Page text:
Representative Ken Buck's office has no comment about the decision to drop a charge against a woman who wrote the message "Stop Putting Kids in Cages" outside his Castle Rock office and signed it "Jesus" even though his staffers almost certainly decided to turn the incident into a criminal matter in the first place.
On June 6, according to ACLU of Colorado legal director Mark Silverstein, Castle Rock resident Shauna Johnson "was very, very concerned about what was going on down at the border with the separation of families, and she was making an effort to let her congressperson, Ken Buck, know about her opposition. She went to his office and spoke with the director of the office, but I don't think she felt she was heard."
As she was leaving with her own children, ages two and five, "one of the kids dropped a bag that had chalk in it," Silverstein continues. "And at that moment, she decided to write a message in chalk outside the office, and then she left. But a few hours later, a Douglas County sheriff's deputy came to her home and gave her a citation for second-degree criminal tampering," an offense punishable by three to twelve months in jail and a fine of up to $1,000.
That Johnson might actually wind up in stir over such a communication wasn't beyond the realm of possibility. In 2015, police critic and provocateur Eric Brandt was sentenced to ninety days of hoosgow time for a sidewalk-chalk drawing of a crying swine wearing a Westminster Police Department badge accompanied by the line "MAKE A PIG WAIL & YOU'LL GO TO JAIL."
For her part, Johnson "had no idea that she could get in trouble for writing her message," Silverstein stresses, "and she actually went back to the office to clean up the chalk. But it had already been cleaned up — and there was a big rain that night, so it would have been gone anyhow."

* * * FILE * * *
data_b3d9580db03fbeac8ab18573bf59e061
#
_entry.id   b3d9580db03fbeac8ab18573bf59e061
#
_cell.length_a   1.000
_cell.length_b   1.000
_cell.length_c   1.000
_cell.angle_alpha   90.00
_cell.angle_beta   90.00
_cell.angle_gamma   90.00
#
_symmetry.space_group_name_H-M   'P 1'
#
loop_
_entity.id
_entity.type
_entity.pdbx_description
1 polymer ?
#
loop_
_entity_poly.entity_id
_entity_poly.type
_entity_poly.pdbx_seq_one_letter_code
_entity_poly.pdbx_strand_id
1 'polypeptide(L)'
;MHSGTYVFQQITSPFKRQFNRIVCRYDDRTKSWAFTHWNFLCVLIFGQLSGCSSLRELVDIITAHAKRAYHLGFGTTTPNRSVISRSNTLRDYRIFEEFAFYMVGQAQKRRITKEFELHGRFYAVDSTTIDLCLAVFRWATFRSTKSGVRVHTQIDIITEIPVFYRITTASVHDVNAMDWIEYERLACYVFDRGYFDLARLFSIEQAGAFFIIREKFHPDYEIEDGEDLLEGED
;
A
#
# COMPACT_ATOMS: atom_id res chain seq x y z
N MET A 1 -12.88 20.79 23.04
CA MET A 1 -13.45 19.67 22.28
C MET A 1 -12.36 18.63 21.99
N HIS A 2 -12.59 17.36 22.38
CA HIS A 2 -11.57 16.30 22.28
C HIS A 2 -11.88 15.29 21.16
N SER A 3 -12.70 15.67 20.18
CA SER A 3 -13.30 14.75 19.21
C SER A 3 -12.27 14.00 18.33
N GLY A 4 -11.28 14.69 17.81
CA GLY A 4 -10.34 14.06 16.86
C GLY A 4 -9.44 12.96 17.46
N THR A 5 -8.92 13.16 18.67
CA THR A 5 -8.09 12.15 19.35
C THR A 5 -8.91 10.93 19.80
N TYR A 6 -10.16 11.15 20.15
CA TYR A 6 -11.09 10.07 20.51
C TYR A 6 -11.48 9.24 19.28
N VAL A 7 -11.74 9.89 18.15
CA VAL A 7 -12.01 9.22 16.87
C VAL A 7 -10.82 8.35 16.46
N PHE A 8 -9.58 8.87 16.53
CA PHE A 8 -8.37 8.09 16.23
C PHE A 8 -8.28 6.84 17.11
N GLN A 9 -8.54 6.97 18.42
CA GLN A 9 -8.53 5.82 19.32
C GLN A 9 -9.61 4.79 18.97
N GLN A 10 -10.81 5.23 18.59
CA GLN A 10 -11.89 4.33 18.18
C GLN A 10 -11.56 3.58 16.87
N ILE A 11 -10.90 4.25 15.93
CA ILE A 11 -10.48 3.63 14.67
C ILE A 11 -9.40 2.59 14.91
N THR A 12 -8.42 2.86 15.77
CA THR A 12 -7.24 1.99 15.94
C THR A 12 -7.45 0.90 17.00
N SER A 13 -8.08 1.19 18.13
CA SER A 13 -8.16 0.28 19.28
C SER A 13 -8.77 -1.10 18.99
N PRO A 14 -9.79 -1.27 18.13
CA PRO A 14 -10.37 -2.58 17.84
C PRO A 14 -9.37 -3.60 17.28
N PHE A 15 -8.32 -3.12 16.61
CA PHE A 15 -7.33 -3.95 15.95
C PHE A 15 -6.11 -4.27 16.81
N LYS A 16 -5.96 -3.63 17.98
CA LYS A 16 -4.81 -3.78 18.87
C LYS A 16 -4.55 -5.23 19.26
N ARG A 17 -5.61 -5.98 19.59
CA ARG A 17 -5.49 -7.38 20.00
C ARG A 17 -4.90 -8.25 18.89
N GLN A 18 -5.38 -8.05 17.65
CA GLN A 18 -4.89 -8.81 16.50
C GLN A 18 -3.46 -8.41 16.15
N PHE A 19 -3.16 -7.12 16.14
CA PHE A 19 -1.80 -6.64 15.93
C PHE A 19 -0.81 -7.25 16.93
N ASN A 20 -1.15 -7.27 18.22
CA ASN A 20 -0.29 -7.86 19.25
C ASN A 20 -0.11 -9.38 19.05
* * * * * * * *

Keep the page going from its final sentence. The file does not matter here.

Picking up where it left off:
The case fell under the jurisdiction of 18th Judicial District DA and Colorado Attorney General candidate George Brauchler, and to establish that Johnson had broken the law, Silverstein says, "he needed to prove that she was guilty of trying to injure, annoy or inconvenience — and she didn't have that kind of criminal intent. She only had the intent of sending a message to her congressperson."
The ACLU's argument appears to have swayed Brauchler. Late last week, his office tweeted that it was dropping the matter.
That ends the controversy from Silverstein's perspective. In his words, "I don't think this was a case worth a prosecution under second-degree criminal tampering. Maybe the prosecutor just realized it was overkill."
Whether Buck's staffers have reached the same conclusion is unclear. In response to an inquiry from Westword, Buck spokesman Kyle Huwa, corresponding via email, wrote, "We have no comment to add at this time."
We're still waiting to find out what Jesus would say.
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